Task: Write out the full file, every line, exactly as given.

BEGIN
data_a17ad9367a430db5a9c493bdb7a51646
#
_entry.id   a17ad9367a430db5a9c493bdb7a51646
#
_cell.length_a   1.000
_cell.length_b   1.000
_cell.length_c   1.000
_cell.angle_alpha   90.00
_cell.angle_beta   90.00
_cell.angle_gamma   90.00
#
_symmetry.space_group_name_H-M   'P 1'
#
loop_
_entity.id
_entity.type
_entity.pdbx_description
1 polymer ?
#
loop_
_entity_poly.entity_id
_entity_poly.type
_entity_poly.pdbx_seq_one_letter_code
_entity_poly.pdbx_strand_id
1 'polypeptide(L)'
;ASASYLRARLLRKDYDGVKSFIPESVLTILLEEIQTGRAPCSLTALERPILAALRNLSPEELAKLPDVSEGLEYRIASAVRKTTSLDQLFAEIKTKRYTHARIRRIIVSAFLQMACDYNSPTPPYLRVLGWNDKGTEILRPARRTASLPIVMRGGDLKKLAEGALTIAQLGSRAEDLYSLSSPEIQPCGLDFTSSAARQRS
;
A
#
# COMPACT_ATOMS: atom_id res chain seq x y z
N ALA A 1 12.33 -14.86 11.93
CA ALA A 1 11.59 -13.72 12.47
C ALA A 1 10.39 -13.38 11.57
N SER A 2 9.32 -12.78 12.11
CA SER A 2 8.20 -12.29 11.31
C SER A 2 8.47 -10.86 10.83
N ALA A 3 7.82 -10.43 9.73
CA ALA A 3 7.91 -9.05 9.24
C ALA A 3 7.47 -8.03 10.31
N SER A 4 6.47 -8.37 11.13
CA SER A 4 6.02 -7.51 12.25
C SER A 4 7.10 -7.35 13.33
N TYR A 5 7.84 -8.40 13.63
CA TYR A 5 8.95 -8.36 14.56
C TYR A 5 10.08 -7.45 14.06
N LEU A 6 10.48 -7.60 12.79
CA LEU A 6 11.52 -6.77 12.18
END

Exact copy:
data_a17ad9367a430db5a9c493bdb7a51646
#
_entry.id   a17ad9367a430db5a9c493bdb7a51646
#
_cell.length_a   1.000
_cell.length_b   1.000
_cell.length_c   1.000
_cell.angle_alpha   90.00
_cell.angle_beta   90.00
_cell.angle_gamma   90.00
#
_symmetry.space_group_name_H-M   'P 1'
#
loop_
_entity.id
_entity.type
_entity.pdbx_description
1 polymer ?
#
loop_
_entity_poly.entity_id
_entity_poly.type
_entity_poly.pdbx_seq_one_letter_code
_entity_poly.pdbx_strand_id
1 'polypeptide(L)'
;ASASYLRARLLRKDYDGVKSFIPESVLTILLEEIQTGRAPCSLTALERPILAALRNLSPEELAKLPDVSEGLEYRIASAVRKTTSLDQLFAEIKTKRYTHARIRRIIVSAFLQMACDYNSPTPPYLRVLGWNDKGTEILRPARRTASLPIVMRGGDLKKLAEGALTIAQLGSRAEDLYSLSSPEIQPCGLDFTSSAARQRS
;
A
#
# COMPACT_ATOMS: atom_id res chain seq x y z
N ALA A 1 12.33 -14.86 11.93
CA ALA A 1 11.59 -13.72 12.47
C ALA A 1 10.39 -13.38 11.57
N SER A 2 9.32 -12.78 12.11
CA SER A 2 8.20 -12.29 11.31
C SER A 2 8.47 -10.86 10.83
N ALA A 3 7.82 -10.43 9.73
CA ALA A 3 7.91 -9.05 9.24
C ALA A 3 7.47 -8.03 10.31
N SER A 4 6.47 -8.37 11.13
CA SER A 4 6.02 -7.51 12.25
C SER A 4 7.10 -7.35 13.33
N TYR A 5 7.84 -8.40 13.63
CA TYR A 5 8.95 -8.36 14.56
C TYR A 5 10.08 -7.45 14.06
N LEU A 6 10.48 -7.60 12.79
CA LEU A 6 11.52 -6.77 12.18